|Saturday, 10 May 2003|
As a group of agencies committed to durable peace in Sri Lanka, the Consortium of Humanitarian Agencies calls upon the parties to the current peace process and the people in positions of leadership to keep firmly in mind the costs of conflict and the necessity for peace. The people of Sri Lanka have suffered immense grief, loss and trauma from twenty years of war. The stalling of the peace talks is a serious setback that is of great concern to us and to the communities with whom we work, a press release from the consortium of Humanitarian Agencies said.
Even though there is a perception that the peace process has not brought adequate results, it is important to acknowledge that the last 14 months of ceasefire have brought substantial benefits for most Sri Lankans. A few such examples are.
- Physical security has improved greatly since hostilities have ceased, and thousands of deaths have been averted;
- Commerce has been rejuvenated in the north and east, and the lifting of the embargo has made a greater variety of products available at lower prices;
- Humanitarian agencies have gained increased access to vulnerable populations, and relief and rehabilitation activities have expanded substantially;
- Tens of thousands of displaced families have returned to their homes and people are able to move more freely between north and south.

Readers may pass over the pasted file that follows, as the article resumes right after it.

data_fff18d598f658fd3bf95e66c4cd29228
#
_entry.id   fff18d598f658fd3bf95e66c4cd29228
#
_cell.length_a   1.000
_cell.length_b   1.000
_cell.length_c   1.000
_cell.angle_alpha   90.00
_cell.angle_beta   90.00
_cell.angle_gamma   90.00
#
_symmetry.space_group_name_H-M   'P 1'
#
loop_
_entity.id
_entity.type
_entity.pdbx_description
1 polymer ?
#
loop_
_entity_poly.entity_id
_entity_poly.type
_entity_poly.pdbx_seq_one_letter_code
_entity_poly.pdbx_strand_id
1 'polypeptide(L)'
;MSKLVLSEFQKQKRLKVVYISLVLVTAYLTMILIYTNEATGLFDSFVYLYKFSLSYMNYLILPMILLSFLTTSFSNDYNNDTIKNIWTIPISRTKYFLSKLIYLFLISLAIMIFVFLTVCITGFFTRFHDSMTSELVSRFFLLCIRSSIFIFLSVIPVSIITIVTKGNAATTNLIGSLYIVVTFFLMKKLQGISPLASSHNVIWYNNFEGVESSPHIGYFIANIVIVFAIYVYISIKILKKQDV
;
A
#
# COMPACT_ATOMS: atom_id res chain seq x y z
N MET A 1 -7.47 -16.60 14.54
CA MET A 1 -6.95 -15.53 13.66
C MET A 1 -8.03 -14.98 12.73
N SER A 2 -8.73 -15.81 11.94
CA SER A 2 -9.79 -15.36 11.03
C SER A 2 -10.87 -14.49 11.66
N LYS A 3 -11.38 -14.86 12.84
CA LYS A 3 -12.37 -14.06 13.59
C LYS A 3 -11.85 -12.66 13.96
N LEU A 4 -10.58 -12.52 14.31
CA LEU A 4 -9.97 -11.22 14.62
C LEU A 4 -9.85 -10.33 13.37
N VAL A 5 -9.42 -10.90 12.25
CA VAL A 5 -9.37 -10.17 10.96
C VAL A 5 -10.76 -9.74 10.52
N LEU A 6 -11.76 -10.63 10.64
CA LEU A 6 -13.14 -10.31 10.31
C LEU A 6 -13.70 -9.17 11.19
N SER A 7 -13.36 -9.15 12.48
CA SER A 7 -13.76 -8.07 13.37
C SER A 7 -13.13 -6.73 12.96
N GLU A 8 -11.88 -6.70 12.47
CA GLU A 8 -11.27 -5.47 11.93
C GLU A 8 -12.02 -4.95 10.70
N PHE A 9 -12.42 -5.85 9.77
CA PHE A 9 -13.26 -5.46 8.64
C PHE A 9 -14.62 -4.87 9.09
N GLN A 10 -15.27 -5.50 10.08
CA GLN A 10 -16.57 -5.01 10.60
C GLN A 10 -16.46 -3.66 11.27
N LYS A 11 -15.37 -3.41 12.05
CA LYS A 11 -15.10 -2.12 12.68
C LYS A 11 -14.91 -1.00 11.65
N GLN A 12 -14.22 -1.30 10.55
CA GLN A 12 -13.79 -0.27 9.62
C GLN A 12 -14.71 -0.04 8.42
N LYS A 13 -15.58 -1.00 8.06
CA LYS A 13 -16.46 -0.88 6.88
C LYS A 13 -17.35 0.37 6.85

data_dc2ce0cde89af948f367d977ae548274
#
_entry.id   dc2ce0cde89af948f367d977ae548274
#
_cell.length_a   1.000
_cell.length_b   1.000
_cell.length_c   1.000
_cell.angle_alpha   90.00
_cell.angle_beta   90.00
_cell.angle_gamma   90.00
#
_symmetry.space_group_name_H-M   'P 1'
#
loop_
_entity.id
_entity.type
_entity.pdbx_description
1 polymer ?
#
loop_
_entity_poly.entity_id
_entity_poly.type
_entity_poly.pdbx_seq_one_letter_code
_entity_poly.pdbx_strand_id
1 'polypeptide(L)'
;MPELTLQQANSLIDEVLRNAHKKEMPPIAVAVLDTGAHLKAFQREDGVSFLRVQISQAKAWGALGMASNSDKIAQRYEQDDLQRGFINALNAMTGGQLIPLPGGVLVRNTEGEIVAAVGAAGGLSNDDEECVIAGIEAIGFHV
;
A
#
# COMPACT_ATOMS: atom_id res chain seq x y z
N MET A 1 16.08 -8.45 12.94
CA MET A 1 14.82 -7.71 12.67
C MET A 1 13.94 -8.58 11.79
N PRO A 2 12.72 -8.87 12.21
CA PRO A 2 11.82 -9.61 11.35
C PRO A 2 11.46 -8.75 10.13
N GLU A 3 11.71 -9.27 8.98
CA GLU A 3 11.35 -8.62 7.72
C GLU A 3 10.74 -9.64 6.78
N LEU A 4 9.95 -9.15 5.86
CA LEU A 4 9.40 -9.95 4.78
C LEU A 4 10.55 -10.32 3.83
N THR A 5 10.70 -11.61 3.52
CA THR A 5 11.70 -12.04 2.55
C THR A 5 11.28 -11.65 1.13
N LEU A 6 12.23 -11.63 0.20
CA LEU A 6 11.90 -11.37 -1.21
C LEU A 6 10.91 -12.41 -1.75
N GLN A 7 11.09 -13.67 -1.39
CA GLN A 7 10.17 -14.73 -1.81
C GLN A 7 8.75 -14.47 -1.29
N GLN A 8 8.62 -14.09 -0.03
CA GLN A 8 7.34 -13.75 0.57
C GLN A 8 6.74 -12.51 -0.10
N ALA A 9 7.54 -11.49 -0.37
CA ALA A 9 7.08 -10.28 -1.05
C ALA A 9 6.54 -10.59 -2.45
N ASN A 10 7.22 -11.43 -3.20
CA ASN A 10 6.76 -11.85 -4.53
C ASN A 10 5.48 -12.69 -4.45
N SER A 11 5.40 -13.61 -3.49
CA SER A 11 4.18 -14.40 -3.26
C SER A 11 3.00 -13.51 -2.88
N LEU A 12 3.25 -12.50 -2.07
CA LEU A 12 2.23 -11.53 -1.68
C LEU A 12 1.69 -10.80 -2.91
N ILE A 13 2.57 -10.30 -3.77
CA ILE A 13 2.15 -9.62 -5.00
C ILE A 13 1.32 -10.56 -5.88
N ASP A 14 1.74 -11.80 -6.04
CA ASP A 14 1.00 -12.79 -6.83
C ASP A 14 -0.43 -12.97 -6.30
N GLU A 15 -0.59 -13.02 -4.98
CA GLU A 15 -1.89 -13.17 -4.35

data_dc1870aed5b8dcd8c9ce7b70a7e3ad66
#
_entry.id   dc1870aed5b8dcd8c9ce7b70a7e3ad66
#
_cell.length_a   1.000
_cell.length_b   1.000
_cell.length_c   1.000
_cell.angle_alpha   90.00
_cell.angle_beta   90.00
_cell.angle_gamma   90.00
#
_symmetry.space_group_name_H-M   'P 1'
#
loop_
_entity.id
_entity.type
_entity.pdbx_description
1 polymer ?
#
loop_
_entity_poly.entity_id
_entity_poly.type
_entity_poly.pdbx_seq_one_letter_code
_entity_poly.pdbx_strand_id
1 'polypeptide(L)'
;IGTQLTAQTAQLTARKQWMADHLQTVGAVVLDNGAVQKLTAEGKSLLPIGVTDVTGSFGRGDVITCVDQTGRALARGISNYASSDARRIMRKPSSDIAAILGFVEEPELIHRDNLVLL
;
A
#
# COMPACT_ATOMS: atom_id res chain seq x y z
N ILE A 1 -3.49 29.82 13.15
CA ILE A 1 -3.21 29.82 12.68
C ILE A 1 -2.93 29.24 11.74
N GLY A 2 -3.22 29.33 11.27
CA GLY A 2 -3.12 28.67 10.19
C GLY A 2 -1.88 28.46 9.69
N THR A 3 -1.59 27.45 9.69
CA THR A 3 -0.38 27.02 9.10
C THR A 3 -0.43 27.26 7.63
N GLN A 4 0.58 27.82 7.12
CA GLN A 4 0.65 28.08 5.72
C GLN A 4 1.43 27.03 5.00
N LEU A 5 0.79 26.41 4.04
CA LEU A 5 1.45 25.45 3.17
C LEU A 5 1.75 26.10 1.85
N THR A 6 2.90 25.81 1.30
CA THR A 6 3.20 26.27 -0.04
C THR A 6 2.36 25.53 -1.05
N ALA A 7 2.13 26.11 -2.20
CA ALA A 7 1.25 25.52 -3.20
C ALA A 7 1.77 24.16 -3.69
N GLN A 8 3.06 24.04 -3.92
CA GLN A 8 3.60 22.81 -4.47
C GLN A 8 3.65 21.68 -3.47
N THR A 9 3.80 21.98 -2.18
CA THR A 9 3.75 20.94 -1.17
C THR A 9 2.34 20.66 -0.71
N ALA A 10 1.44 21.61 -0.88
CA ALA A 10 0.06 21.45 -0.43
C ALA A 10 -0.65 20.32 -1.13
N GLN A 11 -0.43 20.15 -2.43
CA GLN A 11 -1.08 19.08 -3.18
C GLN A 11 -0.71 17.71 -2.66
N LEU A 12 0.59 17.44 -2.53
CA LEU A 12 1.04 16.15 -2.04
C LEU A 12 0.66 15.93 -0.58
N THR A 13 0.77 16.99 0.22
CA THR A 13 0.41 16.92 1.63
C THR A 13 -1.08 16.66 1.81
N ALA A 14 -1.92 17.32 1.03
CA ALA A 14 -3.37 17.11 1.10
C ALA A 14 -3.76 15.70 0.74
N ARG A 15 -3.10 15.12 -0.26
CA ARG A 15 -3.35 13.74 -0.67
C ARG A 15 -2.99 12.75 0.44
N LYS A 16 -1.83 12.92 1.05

These benefits notwithstanding, much more needs to be done to fortify the process. For more sustainable benefits to accrue, there must be a strong commitment to keeping the peace talks on track, to dealing with differences through dialogue, to confronting difficult issues constructively, and to holding both parties accountable for fully abiding by the ceasefire agreement. Respect for the dignity and human rights of each and every Sri Lankan must be the centrepiece of peace negotiations. To the extent that human rights violations are allowed to occur, they undermine the integrity and credibility of the peace process, the consortium added.
We urge both parties to recognize the strengths and weaknesses of the current peace process and to redouble their commitment to negotiating a durable settlement. The process must move beyond the interests of the Government and the LTTE, and focus on the interests of ordinary people who yearn to build a more hopeful and prosperous future for their families and communities. We urge the Government and the LTTE to go back to the negotiating table, and to create a more open and inclusive process that will give the peace talks deeper roots among the people.
Produced by Lake House